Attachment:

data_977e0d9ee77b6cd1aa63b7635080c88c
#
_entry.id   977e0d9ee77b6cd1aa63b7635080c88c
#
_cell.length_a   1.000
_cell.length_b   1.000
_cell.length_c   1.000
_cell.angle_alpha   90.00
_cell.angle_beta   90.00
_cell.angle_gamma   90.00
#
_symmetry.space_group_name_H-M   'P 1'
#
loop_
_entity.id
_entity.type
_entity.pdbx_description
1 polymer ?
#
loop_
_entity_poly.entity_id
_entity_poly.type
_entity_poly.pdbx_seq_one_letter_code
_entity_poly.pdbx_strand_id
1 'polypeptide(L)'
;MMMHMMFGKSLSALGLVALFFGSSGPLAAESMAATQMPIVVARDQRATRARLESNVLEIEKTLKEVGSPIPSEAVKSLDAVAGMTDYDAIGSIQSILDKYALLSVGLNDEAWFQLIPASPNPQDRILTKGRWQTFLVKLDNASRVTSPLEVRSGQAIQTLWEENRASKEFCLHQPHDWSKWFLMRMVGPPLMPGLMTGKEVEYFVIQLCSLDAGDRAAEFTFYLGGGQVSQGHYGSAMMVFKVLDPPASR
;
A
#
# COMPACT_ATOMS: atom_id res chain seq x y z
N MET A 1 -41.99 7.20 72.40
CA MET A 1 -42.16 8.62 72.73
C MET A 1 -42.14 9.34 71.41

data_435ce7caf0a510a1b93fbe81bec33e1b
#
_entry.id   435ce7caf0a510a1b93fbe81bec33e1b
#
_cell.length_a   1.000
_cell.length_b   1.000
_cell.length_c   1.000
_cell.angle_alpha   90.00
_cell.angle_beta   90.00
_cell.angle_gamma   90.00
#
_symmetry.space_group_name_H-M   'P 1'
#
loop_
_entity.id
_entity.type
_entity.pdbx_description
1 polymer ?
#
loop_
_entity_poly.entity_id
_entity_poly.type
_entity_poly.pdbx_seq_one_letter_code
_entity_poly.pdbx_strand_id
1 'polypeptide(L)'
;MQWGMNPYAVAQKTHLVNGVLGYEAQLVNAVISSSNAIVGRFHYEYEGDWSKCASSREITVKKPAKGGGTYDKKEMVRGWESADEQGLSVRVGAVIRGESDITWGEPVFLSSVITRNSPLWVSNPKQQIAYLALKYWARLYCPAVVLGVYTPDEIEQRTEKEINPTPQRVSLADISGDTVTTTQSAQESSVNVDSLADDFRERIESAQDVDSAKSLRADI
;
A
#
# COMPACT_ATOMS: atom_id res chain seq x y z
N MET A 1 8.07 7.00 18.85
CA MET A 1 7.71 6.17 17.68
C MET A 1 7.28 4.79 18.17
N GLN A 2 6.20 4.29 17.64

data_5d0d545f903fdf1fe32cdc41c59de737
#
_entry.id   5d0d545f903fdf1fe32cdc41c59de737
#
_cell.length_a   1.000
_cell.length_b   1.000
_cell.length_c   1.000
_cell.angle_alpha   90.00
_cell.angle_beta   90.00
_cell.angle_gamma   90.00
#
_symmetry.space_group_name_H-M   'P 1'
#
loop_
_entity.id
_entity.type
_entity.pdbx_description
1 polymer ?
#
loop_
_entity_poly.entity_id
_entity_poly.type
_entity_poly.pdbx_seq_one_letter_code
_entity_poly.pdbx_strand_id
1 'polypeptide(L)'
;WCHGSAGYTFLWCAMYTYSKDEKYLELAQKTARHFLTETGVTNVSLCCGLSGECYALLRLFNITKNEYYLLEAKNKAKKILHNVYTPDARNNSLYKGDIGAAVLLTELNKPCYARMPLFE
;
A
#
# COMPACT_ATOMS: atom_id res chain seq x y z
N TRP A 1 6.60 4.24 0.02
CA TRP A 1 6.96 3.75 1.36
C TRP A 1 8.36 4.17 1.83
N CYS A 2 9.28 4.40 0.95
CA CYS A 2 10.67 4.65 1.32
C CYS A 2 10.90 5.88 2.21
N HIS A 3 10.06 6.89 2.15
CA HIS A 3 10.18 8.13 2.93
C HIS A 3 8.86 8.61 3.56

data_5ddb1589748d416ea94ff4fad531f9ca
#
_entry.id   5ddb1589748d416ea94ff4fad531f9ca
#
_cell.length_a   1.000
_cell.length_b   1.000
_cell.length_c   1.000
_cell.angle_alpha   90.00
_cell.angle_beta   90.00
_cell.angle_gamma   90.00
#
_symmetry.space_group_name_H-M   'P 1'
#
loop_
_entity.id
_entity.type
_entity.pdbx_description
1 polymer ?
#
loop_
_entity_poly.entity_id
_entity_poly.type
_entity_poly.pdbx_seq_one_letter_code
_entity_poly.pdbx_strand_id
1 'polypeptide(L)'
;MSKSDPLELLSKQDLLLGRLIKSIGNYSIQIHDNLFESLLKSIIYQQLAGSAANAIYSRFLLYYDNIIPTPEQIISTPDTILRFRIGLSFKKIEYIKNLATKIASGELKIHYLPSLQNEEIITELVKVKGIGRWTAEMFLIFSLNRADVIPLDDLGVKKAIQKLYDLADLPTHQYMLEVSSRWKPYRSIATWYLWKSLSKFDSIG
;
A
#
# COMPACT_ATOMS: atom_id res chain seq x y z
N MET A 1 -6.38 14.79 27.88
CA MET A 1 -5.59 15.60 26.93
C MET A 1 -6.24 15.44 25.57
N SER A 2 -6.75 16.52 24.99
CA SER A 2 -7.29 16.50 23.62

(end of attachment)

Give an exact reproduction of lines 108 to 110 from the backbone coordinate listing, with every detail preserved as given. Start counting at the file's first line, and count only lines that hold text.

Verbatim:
#
_entry.id   5ddb1589748d416ea94ff4fad531f9ca
#